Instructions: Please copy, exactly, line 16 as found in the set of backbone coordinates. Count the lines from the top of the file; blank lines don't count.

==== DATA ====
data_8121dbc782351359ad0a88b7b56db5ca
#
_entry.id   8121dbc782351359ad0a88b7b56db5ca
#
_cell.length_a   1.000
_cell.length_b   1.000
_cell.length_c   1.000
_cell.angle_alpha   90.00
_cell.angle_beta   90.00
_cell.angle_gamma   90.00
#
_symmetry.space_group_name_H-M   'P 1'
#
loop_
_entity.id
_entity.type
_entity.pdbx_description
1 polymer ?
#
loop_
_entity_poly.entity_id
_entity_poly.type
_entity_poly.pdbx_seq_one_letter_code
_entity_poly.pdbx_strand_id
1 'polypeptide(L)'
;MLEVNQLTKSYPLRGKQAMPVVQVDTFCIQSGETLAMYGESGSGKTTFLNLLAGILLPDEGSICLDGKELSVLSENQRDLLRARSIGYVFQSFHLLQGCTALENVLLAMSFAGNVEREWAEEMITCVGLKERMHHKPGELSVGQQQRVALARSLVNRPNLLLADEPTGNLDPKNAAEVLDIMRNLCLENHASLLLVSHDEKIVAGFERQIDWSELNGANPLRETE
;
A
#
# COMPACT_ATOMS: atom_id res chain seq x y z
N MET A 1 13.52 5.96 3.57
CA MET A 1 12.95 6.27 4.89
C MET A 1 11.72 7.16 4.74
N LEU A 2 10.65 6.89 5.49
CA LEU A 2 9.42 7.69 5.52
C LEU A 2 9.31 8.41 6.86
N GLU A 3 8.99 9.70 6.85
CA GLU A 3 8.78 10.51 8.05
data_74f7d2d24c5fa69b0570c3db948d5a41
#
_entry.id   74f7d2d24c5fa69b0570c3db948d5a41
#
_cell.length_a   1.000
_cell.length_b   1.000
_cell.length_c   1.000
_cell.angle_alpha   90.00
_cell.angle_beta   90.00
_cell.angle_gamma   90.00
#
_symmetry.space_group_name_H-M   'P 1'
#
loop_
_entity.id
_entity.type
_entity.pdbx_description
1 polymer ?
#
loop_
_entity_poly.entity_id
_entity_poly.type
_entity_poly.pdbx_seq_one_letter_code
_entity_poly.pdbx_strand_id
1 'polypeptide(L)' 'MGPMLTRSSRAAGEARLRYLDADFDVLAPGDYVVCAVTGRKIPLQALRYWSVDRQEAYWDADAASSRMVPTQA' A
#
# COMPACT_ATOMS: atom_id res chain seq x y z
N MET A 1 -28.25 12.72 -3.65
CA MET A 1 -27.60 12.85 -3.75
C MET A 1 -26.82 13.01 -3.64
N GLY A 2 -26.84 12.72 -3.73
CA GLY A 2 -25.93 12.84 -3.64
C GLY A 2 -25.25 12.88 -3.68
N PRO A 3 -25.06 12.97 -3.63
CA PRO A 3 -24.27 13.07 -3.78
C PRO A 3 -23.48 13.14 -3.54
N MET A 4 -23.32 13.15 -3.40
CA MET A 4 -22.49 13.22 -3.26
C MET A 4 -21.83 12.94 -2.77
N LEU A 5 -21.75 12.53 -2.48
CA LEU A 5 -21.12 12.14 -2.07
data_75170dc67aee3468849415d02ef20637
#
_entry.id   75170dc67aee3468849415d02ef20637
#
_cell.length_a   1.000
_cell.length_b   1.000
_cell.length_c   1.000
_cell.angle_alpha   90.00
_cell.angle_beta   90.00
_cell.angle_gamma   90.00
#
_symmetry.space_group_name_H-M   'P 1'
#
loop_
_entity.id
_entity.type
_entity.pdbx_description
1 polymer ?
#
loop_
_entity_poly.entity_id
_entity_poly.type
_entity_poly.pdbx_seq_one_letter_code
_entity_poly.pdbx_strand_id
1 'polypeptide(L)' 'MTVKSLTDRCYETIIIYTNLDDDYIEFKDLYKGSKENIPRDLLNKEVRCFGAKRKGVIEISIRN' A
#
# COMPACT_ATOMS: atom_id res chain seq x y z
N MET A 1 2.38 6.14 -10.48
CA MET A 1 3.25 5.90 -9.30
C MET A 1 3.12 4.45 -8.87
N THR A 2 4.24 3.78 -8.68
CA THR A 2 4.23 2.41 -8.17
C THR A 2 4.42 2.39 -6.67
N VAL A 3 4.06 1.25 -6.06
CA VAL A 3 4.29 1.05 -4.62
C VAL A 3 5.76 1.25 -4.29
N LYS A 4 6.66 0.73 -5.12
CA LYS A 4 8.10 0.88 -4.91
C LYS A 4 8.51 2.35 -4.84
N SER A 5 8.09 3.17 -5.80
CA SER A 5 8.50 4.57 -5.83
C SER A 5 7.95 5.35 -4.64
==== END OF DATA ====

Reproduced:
_entity.type